When I checked the status of the Replica Set (still in the Shell), something looked fishy: the other 2 instances were listed via their domain names, however the current instance was listed as “localhost”.

The problem with “localhost”

I started a MongoDB Shell pointing at localhost:27017 (the Router process). I tried to add my Replica Set as a shard to the currently empty cluster governed by my Configuration servers.

This kept giving an error, and I eventually realised that the other nodes in the Replica Set were trying to contact the first via “localhost”, which meant the Replica Set was not successfully formed yet, although it did seem to be from the perspective of the first Database process.

I needed to remove the erroneous “localhost” entry from the Replica Set. My problem was:

  • I need to remove the current primary from the Replica Set
  • removing nodes from the Replica Set can only be performed from the primary

Starting a Shell pointing at the primary Database process, I triggered its “stepDown” function, causing the Replica Set to elect a new primary. Then I opened a Shell for the new primary Database process, removed the “localhost” entry and added the original primary back, taking care to address it via its domain name.

I guess the TL;DR version is that you should not start your MongoDB Shell pointing at “localhost” if you are about to configure a Replica Set.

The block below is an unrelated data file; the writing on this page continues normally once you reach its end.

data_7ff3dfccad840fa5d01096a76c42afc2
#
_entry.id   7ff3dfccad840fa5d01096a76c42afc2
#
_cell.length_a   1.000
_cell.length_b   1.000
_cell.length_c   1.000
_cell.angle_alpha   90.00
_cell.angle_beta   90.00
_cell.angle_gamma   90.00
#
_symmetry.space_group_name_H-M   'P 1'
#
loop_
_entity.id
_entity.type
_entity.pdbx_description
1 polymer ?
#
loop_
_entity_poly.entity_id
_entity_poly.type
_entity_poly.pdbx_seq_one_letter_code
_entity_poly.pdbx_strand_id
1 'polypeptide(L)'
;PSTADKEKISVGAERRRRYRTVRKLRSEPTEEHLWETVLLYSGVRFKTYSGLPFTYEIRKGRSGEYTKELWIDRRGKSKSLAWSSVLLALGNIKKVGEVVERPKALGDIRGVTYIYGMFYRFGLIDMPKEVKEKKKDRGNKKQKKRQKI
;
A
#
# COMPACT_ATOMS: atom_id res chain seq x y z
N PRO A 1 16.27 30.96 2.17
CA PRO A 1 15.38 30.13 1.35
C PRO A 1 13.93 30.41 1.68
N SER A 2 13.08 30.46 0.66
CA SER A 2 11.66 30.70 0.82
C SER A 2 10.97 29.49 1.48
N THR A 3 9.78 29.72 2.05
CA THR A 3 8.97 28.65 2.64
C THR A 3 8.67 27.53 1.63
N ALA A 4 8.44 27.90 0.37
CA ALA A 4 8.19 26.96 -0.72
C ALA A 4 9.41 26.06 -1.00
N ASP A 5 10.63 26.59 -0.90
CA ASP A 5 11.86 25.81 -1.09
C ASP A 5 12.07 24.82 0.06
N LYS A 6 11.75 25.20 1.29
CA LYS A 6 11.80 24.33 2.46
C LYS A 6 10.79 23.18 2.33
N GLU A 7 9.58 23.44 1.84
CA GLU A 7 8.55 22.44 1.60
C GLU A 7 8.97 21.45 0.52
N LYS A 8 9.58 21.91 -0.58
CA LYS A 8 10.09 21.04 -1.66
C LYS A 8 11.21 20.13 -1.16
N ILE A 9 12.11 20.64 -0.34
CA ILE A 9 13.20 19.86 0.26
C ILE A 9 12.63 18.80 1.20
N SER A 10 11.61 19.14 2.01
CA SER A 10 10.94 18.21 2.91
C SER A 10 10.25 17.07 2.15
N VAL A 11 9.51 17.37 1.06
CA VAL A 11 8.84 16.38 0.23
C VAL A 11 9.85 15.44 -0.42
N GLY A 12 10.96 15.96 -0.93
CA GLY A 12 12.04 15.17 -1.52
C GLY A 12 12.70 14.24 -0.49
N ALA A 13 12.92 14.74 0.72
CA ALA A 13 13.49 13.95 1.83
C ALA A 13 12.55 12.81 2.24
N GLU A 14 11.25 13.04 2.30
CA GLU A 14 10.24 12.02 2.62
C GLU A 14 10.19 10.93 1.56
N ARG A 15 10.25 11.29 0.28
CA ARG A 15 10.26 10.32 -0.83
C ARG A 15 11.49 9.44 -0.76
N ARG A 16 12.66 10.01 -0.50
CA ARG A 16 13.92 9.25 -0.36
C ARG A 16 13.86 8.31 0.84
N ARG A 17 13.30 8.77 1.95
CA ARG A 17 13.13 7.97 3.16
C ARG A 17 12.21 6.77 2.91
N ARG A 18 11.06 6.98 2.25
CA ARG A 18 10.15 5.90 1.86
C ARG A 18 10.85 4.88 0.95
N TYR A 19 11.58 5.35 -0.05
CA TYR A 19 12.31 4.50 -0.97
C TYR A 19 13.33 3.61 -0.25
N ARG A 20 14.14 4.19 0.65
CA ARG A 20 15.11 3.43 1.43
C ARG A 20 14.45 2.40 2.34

Wrapping up

I was able to add the Replica Set to my cluster without any further issues. Yay!

I created administrator accounts in the “admin” database in the Replica Set. Then I authenticated as the administrator and created 2 more databases:

  • one for my web application
  • one for cookies / server-side sessions

I also created read-only and read-write accounts for both of these databases, just in case.

As I won’t need to be adding new databases for the immediate future, all administration tasks (like creating collections, etc) can be performed by the read-write account for the appropriate database.

Next time…

Now that I’ve covered the cloud infrastructure, and installing Node.JS and MongoDB, I can start actually covering design and implementation concerns. The next article will touch on GitHub, using Google OAuth 2.0 for Login, and I will also muck around with the MongoDB Monitoring Service.

Ron -